Transfer school options

Hello everyone, this is my first post. I'm currently attending
community college in Kansas, and it's coming time to start preparing
for transferring to a four year college to work towards my BS in
Mechanical Engineering. So, my question to you all is this: How
important is the college which you recieved your BS from to future
employers? It would be easy to go to Kansas State, but I was looking
around at schools "rated" higer for thier Engineering programs, and
considering if it would be worth it to go somewhere else? Of course,
I'd love to go to MIT, but I don't think that's possible, however
there are many other great schools that I could get into. So, knowing
what you do now, what would you do if you were in my position?
Thank you all so much, Stirling Anderson.
Reply to
Stirling Anderson
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Dear Stirling Anderson:
Where do you wish to live? What industries that require mechanical engineers thrive there? Find those companies, contact their human resource people, and ask them.
I interviewed for a support position for the nuclear Navy in Idaho (don't ask), and they slotted me to long term planning, because my engineering discipline did not include duct sizing, hood selection, etc. The concept of thermally trapping contaminants to minimize the amount of air to be processed didn't impress them.
You need to arrive with the skill set they expect.
David A. Smith
Reply to
N:dlzc D:aol T:com (dlzc)
Hi Stirling:
K-State and KU both have good engineering programs. I doubt if you would b truned away from a job with a degree from one of them. The University of Missouri at Rolla is a more prestigious school, but if you're going to pay out-of-state fees anyway I guess you could really go anywhere. Being able to drive to school rather than fly is an advantage though.
Don
Reply to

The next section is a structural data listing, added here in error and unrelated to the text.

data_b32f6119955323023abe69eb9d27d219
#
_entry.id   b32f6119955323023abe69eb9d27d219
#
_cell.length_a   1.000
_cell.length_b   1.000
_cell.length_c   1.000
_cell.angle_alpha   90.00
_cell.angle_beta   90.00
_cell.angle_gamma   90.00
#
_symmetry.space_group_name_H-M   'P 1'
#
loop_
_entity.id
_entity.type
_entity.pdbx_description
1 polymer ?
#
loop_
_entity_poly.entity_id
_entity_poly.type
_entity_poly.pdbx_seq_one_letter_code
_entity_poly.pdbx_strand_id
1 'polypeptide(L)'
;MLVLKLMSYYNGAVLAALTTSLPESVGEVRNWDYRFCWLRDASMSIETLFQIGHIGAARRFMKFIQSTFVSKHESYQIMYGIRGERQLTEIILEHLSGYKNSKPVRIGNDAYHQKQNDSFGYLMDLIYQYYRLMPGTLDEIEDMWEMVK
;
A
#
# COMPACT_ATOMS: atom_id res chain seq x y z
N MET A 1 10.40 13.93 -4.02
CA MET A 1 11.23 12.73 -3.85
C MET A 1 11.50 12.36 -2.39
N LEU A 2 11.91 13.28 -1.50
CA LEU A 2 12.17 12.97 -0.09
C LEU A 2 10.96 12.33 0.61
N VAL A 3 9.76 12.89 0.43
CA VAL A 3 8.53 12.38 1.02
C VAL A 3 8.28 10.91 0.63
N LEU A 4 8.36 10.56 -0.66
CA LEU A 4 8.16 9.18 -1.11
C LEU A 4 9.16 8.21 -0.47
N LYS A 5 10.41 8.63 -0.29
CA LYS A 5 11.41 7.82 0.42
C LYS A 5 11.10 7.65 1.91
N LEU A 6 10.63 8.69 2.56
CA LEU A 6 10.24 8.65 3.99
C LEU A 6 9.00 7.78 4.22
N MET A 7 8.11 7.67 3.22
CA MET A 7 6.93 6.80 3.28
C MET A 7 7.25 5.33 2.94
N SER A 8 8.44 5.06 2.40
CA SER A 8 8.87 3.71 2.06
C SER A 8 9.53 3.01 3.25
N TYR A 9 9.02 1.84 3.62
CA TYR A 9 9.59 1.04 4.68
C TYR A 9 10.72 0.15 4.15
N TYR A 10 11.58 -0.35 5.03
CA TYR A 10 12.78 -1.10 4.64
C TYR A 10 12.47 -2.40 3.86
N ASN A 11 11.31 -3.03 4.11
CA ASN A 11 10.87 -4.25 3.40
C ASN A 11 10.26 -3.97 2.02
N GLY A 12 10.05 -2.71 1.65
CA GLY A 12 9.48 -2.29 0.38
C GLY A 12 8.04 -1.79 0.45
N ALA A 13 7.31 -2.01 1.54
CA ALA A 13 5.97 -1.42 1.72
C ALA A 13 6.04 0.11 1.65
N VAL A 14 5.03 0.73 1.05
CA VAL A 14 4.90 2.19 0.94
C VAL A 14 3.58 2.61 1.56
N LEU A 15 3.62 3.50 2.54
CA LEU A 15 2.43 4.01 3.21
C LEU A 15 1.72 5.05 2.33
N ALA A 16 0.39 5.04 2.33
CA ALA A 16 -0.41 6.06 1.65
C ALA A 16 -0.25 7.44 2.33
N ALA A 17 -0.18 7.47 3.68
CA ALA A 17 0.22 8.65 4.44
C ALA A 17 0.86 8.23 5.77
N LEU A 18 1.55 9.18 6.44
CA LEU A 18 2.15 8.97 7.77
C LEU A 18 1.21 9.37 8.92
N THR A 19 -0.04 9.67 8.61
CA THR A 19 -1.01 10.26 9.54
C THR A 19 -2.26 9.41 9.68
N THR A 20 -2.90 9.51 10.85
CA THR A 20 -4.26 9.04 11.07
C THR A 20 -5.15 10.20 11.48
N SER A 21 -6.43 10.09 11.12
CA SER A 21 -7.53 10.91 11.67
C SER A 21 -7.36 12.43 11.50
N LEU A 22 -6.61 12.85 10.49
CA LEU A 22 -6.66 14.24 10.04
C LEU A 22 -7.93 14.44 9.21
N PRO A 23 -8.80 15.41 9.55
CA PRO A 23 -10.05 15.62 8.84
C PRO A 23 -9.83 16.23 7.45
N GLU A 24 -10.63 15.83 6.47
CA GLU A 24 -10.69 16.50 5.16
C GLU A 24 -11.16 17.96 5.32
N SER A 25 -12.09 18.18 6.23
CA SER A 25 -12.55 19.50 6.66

Don A. Gilmore
Typically, you are judged by your accomplishments in life. Where you go and what grades you get may make a difference in getting your first job since that will be a large part of your accomplishments at that time. All things being equal, you know. With time, it is who you are and what you do that eventually get you to where you want to go. A good school and good grades could get you there faster. Importance is a relative thing so it is difficult to offer any more advice than this without knowing what your long term goals are.
Sincerely,
Donald L. Phillips, Jr., P.E. Worthington Engineering, Inc. 145 Greenglade Avenue Worthington, OH 43085-2264
snipped-for-privacy@worthingtonNSengineering.com (remove NS to use the address) 614.937.0463 voice 208.975.1011 fax
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Reply to
Don Phillips
I agree that attending an extremely prestigious and costly university doesn't necessarily make you a good engineer. But going to a podunk, unaccredited college almost certainly won't. In other words, if you get a mediocre education, it may be difficult to make up for it with experience.
Engineering is about half education (which you can't really get through experience alone) and half real-world experience (which you can't really get in school). Perhaps that's why the PE requires four years of experience and four years of school (and sixteen goddamned hours of tests!).
You should go to a good university and learn all you can get your hands on. After that you can apply that knowledge. There shouldn't be any reason to spend your dad's last dime to go to the best university in the country.
I think of a degree from MIT much as I think of a $1000 bottle of wine. Sure it's great, and it's probably better than a $50 bottle...but is it really twenty times better? As Donald said, the prestige fades after your first, entry-level job--then it's your record that counts.
Don
Reply to
Don A. Gilmore
Thank you all for the replies. You have backed up the theory I was working under that it doesn't matter after a few years what school you went to as long as you excel at the jobs you have worked at. I plan now to still go to the best college I can afford, which my wife and I will be paying for, without accruing too much student loan debts. I haven't decided which area to specialize in yet. I hope to find what classes interest me the most and move towards that area. We shall see. Thank you all again, Stirling
Reply to
Stirling Anderson
As an added note...
You don't even really have to decide on what engineering discipline you want to specialize in for the first two years. All engineers take basically the same classes (math, physics, mechanics, chemistry, drawing, etc.) in the first two years. Specialization occurs in the last two (or three) years.
Don
Reply to
Don A. Gilmore

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